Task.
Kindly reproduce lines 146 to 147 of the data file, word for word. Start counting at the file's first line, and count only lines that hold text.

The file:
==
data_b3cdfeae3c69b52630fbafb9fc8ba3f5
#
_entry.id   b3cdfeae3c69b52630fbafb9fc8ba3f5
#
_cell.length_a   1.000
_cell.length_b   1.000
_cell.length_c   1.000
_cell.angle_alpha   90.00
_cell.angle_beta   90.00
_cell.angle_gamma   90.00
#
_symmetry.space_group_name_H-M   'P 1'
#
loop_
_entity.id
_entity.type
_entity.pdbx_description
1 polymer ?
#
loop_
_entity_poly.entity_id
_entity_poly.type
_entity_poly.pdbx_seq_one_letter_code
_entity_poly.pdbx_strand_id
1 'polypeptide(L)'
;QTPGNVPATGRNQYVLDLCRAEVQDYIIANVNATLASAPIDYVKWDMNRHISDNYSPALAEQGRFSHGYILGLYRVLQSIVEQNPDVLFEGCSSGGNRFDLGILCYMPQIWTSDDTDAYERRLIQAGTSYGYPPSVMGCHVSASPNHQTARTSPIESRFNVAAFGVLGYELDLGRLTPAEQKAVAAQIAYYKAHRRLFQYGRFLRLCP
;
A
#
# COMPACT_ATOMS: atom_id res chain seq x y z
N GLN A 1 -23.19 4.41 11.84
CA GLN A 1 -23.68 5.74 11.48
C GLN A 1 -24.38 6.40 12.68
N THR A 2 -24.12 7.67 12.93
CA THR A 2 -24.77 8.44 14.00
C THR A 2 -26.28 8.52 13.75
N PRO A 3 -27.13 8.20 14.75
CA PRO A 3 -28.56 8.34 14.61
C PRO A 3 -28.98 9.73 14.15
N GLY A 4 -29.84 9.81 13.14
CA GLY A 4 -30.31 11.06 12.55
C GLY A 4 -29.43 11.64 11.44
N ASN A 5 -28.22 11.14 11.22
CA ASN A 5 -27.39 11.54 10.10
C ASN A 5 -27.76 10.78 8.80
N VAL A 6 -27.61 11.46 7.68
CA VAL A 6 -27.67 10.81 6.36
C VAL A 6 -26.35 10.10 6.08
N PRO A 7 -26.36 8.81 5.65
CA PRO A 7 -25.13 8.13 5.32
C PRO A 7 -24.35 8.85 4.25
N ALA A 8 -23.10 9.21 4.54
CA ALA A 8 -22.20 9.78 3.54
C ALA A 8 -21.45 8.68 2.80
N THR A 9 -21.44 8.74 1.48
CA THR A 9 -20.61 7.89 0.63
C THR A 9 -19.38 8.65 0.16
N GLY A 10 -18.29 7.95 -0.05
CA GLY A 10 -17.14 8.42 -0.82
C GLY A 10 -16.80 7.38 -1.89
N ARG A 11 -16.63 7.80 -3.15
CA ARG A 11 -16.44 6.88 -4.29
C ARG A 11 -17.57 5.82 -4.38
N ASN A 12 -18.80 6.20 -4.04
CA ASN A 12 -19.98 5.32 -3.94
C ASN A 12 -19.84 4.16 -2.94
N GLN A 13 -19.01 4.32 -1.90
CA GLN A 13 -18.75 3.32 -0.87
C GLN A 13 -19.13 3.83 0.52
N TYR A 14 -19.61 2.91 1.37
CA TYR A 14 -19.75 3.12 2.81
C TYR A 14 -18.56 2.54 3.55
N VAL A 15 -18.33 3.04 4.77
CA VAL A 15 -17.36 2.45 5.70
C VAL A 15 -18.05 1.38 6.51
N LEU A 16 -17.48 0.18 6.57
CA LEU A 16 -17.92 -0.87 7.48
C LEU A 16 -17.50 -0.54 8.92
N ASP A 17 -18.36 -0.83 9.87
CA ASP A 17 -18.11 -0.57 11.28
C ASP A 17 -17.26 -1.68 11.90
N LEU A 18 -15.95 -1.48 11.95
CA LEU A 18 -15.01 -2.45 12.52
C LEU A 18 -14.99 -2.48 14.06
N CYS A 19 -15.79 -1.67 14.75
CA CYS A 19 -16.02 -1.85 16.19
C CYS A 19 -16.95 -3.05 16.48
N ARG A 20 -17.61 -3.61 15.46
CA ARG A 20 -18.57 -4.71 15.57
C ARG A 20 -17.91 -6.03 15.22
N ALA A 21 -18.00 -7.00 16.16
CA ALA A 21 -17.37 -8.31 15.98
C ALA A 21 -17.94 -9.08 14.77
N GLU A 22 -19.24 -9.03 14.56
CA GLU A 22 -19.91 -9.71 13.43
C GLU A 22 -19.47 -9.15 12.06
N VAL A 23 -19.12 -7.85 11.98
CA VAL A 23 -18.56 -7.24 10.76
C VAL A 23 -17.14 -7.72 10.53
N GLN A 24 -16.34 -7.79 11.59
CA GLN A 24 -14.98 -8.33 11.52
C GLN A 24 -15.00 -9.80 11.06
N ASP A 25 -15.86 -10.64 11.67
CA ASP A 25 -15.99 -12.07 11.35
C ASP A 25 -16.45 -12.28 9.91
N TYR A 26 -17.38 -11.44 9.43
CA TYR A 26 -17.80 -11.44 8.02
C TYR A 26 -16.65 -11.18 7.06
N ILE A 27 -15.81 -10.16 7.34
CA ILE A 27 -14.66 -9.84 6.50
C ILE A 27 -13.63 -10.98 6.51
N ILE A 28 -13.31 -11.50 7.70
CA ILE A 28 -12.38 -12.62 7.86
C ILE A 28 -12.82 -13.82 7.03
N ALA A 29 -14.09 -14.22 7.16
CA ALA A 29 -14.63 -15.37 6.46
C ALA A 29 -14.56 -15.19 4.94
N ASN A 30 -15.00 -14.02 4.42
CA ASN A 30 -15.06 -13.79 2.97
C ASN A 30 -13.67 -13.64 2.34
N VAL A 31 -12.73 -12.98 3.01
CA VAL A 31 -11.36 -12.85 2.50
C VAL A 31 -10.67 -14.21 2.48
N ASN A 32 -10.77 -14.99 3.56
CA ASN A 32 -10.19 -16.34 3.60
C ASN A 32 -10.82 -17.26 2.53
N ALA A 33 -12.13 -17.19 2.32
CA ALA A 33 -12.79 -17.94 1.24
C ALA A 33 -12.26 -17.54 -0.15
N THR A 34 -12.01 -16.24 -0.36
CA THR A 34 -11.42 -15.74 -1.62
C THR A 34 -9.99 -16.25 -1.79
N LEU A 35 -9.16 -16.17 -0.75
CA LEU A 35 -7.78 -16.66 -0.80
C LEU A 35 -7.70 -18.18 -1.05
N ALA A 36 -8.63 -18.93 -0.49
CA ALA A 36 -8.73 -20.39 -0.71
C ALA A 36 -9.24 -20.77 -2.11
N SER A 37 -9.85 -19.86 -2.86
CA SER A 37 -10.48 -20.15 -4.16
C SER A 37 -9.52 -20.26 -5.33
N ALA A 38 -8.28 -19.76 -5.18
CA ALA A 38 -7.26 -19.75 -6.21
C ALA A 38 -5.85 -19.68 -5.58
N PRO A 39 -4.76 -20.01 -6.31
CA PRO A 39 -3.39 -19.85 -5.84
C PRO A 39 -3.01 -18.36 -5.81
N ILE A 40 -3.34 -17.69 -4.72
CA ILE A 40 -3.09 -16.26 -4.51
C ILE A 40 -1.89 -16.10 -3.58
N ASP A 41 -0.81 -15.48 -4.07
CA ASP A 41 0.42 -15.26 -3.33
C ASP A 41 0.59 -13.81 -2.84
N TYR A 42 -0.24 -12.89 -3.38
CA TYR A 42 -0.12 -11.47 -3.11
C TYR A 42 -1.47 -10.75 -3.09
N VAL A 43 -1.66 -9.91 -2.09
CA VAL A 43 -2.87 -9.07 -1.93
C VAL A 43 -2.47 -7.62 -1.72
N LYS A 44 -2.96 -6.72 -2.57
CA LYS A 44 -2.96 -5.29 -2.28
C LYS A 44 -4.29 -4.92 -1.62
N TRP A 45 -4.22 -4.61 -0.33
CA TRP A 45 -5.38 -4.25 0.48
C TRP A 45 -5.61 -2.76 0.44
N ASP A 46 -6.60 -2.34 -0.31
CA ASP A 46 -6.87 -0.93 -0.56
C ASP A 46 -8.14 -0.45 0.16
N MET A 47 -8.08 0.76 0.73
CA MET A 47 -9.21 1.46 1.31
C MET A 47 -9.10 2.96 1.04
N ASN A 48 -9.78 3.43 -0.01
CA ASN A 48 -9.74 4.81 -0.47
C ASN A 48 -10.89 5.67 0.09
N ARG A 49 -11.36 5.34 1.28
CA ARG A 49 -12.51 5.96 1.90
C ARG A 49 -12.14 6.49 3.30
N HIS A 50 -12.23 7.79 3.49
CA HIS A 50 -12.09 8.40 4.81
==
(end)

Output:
CA PRO A 39 -3.39 -19.85 -5.84
C PRO A 39 -3.01 -18.36 -5.81